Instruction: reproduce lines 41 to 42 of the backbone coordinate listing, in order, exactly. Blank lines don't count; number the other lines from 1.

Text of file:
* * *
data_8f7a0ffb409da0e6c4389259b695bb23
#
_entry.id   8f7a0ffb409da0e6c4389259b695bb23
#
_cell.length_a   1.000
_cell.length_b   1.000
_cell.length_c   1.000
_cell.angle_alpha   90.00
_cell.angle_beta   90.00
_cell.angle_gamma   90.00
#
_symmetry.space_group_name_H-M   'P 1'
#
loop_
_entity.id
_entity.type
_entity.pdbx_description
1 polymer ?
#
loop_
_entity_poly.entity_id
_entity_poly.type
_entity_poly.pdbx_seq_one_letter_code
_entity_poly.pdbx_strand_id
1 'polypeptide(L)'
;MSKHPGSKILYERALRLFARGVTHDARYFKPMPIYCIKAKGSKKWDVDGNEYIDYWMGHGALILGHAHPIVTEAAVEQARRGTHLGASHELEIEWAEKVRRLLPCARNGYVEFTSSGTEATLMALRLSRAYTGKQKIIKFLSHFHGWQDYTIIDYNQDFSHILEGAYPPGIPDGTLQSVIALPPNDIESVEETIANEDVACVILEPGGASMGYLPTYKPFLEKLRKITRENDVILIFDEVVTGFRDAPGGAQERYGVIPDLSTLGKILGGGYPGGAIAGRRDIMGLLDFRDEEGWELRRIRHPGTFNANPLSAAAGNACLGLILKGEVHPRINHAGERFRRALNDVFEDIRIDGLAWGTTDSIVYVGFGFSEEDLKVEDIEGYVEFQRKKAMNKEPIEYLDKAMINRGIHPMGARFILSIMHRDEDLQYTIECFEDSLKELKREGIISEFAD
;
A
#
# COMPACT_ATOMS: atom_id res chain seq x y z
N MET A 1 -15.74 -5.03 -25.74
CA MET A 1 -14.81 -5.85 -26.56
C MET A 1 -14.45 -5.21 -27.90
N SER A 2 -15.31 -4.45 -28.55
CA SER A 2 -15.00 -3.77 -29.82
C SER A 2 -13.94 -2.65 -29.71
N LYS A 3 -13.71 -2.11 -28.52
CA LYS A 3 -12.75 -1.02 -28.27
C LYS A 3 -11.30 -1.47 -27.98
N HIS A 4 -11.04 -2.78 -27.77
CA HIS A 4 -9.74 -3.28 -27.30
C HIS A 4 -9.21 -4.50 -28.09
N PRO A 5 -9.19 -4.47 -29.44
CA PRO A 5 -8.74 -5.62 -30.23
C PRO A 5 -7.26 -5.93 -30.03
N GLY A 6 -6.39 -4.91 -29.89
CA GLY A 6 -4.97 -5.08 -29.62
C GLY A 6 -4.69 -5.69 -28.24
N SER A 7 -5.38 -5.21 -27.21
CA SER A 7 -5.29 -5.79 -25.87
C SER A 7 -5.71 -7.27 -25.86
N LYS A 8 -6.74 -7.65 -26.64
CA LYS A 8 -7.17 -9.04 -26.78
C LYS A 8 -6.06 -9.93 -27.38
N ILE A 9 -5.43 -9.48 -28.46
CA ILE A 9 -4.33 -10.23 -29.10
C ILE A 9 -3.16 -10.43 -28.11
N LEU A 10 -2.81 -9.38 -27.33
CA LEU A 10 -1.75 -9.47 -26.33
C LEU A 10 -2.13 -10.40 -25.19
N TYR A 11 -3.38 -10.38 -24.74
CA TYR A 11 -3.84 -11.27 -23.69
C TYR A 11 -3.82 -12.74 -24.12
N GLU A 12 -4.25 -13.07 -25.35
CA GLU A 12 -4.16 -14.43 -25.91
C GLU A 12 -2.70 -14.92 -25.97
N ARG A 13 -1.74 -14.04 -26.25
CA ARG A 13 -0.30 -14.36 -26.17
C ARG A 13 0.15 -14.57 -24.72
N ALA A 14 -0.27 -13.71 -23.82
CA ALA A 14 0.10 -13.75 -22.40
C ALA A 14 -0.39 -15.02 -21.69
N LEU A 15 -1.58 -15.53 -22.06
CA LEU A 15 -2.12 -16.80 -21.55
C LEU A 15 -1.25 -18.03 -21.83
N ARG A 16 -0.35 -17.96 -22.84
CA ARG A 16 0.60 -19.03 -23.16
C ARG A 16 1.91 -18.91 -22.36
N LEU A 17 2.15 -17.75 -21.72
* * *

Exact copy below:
CA HIS A 4 -9.74 -3.28 -27.30
C HIS A 4 -9.21 -4.50 -28.09